To celebrate half a century of the Allman Brothers Band’s debut album, New West Records releases Big Band of Brothers: A Jazz Celebration of the Allman Brothers Band on 22 November. The collection offers up big band interpretations of Allman Brothers Band classics with vocals from Marc Broussard and Ruthie Foster. Joining in is guitarist Jack Pearson, who performed as a guest on numerous occasions and joined the group in 1997. Wycliffe Gordon (of Jazz at Lincoln Center fame) is also featured as a soloist. Gordon is consistently ranked among leading trombone players in the Downbeat critics poll (and has topped the list at least five times).
The connection between the Allman Brothers and jazz is evident across the Georgia collective’s output. One need only listen to the archetypal Allman Brothers Band song, “Whipping Post”, one of the earliest tunes Gregg Allman penned for the band, to hear its exquisite blend of rock, classical, gospel and modal jazz. The musicians gathered for this release honor the group’s wide musical reach and singular voice across interpretations of classics such as “Don’t Want You No More”, which spotlights Gordon’s inimitable solo style, “Hot ‘Lanta” and “It’s Not My Cross to Bear”. Foster’s performance on the latter tune proves worth the price of admission alone, while Broussard’s take on the aforementioned “Whipping Post” redefines the term showstopper.
What comes to the fore is the undeniable prowess the individual members held as composers. Witness the closing Dickie Betts-penned “Les Brers in a Minor”, rendered here with equal parts affection and imagination, guaranteeing that the music of the Allman Brothers Band will live on for at least another half-century.
The best so-called tribute albums are real conversation-starters, recordings that ask us to appreciate the depth and range of the artist in question. Think about the Red Hot organization’s work with the music of Cole Porter or the Grateful Dead. Each asked us to hear the music in a new way and yet appreciate the genius of the originators. Big Band of Brothersstrips away the mythology surrounding the group and asks us to consider the sheer beauty, drama and, yes, genius of the music as it was conceived, performed, and sent on its journey to fame. This recording is as entertaining and scintillating as Coltrane’s “Live” at the Village Vanguard, the Brothers’ own Eat a Peach or those legendary Fillmore East sets.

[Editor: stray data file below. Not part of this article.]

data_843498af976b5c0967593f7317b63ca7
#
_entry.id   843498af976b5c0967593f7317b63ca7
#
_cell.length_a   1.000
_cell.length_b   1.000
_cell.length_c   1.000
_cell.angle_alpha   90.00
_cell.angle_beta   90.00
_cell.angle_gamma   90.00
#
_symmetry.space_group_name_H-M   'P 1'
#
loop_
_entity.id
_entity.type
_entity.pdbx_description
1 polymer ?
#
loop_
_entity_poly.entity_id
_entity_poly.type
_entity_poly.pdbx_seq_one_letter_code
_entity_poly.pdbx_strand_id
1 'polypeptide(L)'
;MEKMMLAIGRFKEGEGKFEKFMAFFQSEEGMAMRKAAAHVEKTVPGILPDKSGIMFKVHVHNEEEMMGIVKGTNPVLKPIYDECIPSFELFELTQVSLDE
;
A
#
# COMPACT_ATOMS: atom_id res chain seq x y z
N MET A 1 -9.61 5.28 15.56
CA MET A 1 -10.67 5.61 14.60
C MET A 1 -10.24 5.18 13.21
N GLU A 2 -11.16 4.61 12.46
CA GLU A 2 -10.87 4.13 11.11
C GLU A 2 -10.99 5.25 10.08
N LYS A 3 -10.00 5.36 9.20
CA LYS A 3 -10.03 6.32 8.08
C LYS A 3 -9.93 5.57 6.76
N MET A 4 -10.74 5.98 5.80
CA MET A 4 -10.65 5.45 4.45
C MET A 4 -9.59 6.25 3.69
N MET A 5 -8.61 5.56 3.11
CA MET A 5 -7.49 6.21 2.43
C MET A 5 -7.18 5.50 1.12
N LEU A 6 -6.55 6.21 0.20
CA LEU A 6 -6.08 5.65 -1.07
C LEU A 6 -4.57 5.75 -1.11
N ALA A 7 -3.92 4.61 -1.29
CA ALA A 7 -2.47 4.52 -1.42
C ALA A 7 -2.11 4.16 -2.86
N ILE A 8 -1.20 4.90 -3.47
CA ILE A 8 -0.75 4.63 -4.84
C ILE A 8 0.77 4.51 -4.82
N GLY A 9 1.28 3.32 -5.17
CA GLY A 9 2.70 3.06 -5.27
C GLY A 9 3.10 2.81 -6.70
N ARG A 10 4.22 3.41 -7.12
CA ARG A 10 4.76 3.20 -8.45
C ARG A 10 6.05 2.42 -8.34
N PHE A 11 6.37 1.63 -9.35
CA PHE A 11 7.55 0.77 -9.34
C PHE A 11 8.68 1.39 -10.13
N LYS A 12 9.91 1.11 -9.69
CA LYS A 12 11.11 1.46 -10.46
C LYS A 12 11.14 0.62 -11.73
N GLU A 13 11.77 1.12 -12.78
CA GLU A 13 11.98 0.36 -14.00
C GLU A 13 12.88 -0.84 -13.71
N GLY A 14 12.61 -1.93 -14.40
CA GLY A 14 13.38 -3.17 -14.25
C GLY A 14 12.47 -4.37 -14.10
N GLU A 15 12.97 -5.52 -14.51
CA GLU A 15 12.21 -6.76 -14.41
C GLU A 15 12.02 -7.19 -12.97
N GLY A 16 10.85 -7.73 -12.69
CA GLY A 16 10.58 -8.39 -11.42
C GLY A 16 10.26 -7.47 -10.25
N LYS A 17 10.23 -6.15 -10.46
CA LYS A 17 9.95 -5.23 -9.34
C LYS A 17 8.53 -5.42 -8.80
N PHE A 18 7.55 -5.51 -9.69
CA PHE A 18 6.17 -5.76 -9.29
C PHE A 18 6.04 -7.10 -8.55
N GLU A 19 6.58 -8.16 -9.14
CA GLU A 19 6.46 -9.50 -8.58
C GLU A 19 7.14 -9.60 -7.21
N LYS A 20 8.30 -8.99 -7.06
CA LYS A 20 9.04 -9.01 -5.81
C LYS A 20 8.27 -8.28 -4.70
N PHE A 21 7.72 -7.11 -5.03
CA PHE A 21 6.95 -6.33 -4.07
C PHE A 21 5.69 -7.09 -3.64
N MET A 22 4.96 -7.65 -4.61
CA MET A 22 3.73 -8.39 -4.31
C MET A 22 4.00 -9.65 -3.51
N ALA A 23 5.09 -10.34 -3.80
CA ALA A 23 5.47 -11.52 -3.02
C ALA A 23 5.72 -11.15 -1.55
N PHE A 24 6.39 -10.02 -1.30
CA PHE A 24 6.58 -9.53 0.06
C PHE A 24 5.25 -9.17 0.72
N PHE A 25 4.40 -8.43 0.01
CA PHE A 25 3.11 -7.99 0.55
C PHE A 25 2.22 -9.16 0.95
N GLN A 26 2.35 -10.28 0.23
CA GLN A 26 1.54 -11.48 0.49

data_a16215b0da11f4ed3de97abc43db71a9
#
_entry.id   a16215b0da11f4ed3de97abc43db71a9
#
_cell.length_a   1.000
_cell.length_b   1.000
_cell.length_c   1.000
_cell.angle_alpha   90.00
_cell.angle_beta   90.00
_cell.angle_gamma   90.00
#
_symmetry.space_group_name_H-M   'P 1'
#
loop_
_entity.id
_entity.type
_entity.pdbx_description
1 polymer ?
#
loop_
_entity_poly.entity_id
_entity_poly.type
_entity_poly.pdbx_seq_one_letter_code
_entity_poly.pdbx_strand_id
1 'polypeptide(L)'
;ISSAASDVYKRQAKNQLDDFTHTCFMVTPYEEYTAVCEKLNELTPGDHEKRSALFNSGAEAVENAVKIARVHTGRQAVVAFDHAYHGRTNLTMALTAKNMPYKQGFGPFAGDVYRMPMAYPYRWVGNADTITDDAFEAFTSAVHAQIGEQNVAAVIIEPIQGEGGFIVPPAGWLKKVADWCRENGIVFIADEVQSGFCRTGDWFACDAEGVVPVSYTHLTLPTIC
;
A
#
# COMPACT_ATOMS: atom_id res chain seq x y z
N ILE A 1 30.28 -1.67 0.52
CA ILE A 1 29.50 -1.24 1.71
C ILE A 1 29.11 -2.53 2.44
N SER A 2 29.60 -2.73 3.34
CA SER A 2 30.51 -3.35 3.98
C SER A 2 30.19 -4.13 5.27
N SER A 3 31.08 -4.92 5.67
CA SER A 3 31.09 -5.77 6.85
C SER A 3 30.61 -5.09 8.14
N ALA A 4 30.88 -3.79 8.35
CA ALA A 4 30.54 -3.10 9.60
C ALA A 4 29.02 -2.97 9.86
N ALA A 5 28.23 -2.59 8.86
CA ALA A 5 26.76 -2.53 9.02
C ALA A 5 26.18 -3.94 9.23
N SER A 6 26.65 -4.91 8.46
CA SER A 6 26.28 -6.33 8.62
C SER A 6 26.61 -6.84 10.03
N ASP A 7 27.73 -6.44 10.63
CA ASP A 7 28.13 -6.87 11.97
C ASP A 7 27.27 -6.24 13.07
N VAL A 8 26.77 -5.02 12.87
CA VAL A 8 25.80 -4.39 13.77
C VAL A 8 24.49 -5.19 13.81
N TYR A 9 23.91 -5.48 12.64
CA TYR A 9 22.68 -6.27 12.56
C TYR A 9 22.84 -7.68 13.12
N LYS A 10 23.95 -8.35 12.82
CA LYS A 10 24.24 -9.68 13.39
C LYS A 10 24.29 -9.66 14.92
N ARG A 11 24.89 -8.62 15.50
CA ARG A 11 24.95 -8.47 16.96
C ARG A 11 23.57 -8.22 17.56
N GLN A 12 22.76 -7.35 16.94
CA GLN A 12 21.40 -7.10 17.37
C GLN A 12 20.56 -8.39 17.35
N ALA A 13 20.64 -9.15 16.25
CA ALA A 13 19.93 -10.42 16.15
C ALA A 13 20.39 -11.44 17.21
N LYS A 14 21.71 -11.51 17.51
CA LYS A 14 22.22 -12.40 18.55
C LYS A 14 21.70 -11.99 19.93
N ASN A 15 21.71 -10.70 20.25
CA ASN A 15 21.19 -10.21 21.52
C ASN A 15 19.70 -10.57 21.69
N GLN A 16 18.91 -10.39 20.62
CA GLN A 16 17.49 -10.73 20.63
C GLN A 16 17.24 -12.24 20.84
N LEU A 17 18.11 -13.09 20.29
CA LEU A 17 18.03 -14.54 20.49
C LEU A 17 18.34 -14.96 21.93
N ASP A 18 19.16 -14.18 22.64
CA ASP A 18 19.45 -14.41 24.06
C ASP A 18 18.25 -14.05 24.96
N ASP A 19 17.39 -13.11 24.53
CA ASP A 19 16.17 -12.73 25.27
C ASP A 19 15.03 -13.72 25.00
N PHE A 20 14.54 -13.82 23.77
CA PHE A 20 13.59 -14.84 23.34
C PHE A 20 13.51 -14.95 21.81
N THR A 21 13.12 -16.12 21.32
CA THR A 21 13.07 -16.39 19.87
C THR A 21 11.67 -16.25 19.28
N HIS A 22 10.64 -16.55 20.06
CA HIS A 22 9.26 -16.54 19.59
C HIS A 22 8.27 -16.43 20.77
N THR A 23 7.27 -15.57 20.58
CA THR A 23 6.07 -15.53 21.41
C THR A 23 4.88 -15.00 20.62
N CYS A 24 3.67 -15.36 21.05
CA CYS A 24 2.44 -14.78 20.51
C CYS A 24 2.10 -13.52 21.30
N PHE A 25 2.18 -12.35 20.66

Project creator and co-producer John Harvey says, “For the Big Band of Brothers album we began with timeless Allman Brothers Band classics, commissioned brilliant big band arrangements for them, and brought them to life through passionate performances, all sweetened by contributions from distinguished guest artists. Vision realized. The original Allman Brothers Band undeniably ranks among the very best bands born in America, and their melding of blues, rock, gospel, and jazz was unique. Their collective genius left behind a musical legacy as rich as any I can think of. It is my hope that our big band jazz re-imagining of their works reflects the reverence we hold for that genius.”
Producer Mark Lanter adds, “I am so excited about and proud of Big Band of Brothers. It swings, it’s funky, it’s drenched in the blues and laden with passionate solos and accompaniment. It features cutting edge arrangements that point both to the past and the future, and stellar vocal performances. It has a unique southern swagger. It moves your soul.”
Co-Producer Charles Driebe gets to the bare essence of the set, saying, “Big Band of Brothers is the realization of a tremendous and straightforward idea – big band jazz versions of classic Allman Brothers Band songs. Now that it exists, one can’t imagine the world without it. As big band jazz great Duke Ellington once said, ‘There are two kinds of music. Good music, and the other kind.’ Big Band of Brothers is good music!”